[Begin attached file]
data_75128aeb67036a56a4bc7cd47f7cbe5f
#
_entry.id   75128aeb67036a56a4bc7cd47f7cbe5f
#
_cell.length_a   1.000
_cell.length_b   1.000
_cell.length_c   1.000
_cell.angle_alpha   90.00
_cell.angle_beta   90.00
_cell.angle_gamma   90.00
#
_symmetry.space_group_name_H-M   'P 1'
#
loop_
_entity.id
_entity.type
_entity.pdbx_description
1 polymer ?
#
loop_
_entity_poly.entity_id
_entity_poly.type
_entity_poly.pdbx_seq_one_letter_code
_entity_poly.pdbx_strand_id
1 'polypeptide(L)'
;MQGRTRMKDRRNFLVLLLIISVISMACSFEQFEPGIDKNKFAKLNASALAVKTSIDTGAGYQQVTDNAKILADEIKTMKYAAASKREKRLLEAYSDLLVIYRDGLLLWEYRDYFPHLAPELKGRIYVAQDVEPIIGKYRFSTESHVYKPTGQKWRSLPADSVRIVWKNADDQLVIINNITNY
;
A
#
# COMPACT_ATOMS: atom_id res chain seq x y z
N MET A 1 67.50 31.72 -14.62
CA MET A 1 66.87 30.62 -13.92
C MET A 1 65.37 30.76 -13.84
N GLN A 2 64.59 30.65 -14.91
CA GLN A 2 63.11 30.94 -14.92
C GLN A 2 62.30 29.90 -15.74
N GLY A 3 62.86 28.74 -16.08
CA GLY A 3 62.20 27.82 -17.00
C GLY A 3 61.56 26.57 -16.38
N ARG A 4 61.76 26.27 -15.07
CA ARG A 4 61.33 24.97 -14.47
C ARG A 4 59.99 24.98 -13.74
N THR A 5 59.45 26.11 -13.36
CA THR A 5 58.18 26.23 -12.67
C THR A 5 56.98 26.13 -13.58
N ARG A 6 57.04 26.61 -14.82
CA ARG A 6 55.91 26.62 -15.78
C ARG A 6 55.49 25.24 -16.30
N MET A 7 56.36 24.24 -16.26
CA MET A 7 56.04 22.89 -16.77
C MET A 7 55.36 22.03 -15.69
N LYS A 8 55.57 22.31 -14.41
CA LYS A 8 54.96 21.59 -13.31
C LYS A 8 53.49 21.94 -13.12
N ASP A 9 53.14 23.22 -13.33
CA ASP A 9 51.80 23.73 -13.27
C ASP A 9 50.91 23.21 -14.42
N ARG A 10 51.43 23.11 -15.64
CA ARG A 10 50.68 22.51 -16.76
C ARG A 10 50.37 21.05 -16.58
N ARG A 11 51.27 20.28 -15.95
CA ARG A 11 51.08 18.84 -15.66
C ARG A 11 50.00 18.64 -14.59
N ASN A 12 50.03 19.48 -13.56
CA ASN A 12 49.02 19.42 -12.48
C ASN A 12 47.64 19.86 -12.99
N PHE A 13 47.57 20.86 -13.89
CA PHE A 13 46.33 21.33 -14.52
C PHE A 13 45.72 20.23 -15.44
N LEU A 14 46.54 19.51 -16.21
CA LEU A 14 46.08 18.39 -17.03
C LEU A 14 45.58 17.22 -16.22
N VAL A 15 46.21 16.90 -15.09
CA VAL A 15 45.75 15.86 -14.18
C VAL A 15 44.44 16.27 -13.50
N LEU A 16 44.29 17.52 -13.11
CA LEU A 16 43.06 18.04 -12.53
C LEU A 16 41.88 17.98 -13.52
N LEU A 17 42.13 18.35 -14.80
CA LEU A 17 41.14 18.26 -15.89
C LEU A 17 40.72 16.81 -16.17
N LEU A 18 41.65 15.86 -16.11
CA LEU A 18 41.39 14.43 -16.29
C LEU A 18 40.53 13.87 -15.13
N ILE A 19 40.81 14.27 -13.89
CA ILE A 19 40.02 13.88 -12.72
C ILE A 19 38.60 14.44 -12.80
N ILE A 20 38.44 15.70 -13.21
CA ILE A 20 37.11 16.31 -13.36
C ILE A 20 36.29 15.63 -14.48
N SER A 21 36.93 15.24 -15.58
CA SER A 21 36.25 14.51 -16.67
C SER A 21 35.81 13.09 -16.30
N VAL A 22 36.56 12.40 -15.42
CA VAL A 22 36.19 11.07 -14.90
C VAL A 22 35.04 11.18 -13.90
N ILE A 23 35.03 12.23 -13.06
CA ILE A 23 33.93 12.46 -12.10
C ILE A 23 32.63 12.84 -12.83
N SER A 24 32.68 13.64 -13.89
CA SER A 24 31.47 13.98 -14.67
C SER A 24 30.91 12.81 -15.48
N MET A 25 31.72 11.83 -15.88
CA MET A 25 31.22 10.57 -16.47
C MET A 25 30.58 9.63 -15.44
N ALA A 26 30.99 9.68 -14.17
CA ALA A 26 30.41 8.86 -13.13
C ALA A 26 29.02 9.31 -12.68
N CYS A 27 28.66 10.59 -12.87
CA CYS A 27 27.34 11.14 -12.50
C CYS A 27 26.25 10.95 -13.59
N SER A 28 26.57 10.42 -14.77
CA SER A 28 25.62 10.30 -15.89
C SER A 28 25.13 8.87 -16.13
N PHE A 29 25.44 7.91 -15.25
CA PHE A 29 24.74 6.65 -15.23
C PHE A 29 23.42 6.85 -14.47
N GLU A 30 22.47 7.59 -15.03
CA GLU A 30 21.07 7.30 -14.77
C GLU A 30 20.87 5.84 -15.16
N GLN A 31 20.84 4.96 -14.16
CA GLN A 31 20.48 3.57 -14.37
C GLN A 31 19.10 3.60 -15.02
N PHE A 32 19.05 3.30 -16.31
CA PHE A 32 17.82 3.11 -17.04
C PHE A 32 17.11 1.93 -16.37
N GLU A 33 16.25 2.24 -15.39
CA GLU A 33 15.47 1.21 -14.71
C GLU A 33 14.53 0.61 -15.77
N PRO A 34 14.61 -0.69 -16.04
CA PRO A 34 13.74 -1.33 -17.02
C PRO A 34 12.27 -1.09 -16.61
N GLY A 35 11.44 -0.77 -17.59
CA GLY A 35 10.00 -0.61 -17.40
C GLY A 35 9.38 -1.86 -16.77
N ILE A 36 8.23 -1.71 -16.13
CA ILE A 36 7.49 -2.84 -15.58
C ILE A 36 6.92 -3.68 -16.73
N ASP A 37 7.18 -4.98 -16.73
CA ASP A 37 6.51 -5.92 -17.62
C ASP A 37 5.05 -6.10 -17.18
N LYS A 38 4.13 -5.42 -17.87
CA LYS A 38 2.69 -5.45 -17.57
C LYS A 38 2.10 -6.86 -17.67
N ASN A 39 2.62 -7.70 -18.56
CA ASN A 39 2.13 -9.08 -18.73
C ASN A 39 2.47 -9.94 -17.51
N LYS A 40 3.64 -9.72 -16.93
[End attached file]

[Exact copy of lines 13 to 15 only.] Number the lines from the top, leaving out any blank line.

#
loop_
_entity.id